It’s one thing for a conspiracy theorist to promote the conspiracy theories they believe in, it’s quite another for a conspiracy theorist to constantly promote their own materials and media concerning conspiracy theories they allegedly believe in.
The fact is, is that some people do make money off of promoting conspiracy theories, and some fraud conspiracy theorists do realize they can make lots of money creating and pedaling books and videos about conspiracy theories.
2. Tells people to ignore facts
While most legit conspiracy theorists will usually ask a person to examine all of the facts before asking you to conclude that they are right, a fraud conspiracy theorist will tell you to ignore any facts other then the “facts” that they present. Some even go so far as to call real facts disinformation. This is done as a way to discourage people from actually examining real facts, and by doing this a person might stop believing a certain conspiracy theory, and thus stop believe the fraud conspiracy theorist.
3. Constantly making up stuff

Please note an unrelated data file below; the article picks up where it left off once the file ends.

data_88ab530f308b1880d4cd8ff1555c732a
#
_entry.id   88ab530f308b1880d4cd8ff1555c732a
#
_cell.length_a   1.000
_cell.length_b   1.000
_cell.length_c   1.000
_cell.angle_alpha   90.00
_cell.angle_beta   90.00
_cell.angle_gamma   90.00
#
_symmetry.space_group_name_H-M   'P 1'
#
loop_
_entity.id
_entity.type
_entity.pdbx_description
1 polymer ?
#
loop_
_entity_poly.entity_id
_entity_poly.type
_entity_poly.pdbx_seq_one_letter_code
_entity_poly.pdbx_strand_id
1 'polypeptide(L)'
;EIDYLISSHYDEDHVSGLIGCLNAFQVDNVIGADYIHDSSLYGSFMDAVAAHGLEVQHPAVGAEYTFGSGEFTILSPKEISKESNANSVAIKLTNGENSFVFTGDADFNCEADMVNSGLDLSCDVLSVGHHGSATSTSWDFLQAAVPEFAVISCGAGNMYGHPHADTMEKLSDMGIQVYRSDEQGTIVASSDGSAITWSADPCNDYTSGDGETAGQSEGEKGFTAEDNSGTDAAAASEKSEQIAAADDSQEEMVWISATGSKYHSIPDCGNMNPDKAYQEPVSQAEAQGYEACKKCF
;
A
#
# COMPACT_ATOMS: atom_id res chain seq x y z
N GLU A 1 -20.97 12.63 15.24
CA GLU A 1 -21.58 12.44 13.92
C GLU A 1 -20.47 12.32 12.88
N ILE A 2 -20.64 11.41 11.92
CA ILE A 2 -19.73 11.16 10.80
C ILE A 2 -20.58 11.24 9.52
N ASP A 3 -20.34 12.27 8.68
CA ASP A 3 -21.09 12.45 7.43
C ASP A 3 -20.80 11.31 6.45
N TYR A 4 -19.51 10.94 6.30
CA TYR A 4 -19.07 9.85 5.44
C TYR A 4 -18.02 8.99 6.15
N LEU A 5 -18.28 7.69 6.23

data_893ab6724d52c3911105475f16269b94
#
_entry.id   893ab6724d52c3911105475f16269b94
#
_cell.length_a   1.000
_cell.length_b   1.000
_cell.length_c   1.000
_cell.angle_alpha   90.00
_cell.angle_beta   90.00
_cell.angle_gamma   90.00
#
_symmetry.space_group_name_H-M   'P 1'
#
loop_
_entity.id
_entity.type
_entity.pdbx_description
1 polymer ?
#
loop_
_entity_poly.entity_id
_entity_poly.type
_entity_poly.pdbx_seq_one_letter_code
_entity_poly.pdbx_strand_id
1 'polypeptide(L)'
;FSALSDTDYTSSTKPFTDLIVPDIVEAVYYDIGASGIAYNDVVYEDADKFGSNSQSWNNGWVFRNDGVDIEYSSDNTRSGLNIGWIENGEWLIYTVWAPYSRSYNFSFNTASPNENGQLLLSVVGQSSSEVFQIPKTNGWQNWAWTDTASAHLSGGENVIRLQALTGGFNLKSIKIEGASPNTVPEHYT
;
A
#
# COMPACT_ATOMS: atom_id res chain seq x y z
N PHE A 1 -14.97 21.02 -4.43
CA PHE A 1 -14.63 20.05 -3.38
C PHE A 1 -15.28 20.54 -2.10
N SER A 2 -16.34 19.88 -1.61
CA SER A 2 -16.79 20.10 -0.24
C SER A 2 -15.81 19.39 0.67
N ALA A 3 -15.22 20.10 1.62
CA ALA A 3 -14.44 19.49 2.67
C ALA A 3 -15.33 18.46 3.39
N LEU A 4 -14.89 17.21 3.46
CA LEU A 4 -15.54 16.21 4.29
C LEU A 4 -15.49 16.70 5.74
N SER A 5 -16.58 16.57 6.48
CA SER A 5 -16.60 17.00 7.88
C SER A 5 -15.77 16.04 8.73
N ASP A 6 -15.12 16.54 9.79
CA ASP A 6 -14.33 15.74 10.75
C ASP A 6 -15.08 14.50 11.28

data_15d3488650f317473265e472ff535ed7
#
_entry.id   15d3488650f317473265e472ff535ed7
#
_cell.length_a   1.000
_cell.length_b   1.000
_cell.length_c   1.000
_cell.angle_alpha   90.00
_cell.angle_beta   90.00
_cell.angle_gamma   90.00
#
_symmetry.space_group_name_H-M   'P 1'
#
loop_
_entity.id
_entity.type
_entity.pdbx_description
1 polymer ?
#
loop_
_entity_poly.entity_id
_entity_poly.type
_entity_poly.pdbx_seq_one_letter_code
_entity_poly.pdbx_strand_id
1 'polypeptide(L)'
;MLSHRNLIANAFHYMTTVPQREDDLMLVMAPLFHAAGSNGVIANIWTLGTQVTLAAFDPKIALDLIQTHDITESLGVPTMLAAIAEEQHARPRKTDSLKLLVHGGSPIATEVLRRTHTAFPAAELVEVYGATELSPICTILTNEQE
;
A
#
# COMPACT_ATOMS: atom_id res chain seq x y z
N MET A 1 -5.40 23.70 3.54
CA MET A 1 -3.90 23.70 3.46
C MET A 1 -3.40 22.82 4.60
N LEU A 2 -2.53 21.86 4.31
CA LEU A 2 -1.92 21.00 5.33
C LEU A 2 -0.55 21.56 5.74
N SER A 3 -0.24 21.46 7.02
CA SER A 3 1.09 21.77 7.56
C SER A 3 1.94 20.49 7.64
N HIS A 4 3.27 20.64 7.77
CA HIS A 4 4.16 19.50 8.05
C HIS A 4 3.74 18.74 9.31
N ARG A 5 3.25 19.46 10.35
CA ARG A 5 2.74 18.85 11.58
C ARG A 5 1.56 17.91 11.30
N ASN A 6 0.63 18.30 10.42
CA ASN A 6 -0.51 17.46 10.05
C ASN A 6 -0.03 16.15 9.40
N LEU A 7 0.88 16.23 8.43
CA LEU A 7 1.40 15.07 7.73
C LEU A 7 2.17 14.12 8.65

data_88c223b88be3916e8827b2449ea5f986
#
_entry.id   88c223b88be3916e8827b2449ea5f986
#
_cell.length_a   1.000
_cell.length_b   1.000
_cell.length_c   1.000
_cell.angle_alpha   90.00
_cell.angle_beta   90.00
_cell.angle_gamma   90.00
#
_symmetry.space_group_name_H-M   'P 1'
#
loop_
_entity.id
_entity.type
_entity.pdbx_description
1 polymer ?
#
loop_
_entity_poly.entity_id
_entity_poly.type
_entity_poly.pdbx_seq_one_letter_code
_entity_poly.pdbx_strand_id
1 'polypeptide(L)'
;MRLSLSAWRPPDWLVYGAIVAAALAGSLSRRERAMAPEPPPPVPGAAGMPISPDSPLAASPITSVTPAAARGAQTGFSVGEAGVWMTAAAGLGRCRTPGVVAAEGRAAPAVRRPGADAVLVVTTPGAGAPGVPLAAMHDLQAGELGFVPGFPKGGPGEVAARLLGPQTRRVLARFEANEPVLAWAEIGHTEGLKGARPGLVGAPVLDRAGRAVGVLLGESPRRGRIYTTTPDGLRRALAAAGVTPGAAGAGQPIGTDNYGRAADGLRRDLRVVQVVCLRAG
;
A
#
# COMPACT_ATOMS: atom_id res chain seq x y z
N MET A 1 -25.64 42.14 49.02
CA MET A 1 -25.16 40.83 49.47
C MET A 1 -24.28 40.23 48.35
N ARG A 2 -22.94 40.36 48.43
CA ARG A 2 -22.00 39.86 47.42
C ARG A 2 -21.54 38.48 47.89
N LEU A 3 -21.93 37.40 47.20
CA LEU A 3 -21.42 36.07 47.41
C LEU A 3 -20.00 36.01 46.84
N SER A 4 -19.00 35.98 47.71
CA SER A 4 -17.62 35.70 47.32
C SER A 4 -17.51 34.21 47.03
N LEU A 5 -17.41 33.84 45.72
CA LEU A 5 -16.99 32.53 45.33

A fraud conspiracy theorist constantly makes up stuff, and then discards certain “information” when no one believes it any more, or no one really cares about it any more.
One of the main reasons this is done is because it keeps people coming back, wanting “new” information.
4. Claims to be withholding information until a later date
Many fraud conspiracy theorists claim they have “secret information” that they claim they are withholding until a later date. Most of the times this “information” isn’t even revealed at all, or the “information” that is revealed is actually false and made up, and sometimes not even new at all, just reworded.
Related to this video:
- Good Thinking Investigates: Faith Healer Peter Popoff (http://goodthinkingsociety.org)
- Two very different charlatans both selling the divine right to get rich quick (mirror.co.uk)
The measured US temperature data from USHCN shows that the US is on a long-term cooling trend. But the reported temperatures from NOAA show a strong warming trend.
They accomplish this through a spectacular hockey stick of data tampering, which corrupts the US temperature trend by almost two degrees.
The biggest component of this fraud is making up data. Almost half of all reported US temperature data is now fake. They fill in missing rural data with urban data to create the appearance of non-existent US warming.
The depths of this fraud is breathtaking, but completely consistent with the fraudulent profession which has become known as “climate science”
In 1998 then Doctor Andrew Wakefield published a study in the medical journal The Lancet that claimed that the MMR vaccine causes autism, which was later found to be not true but still lead to a worldwide increase of measles cases, and in the end destroyed Wakefield’s career.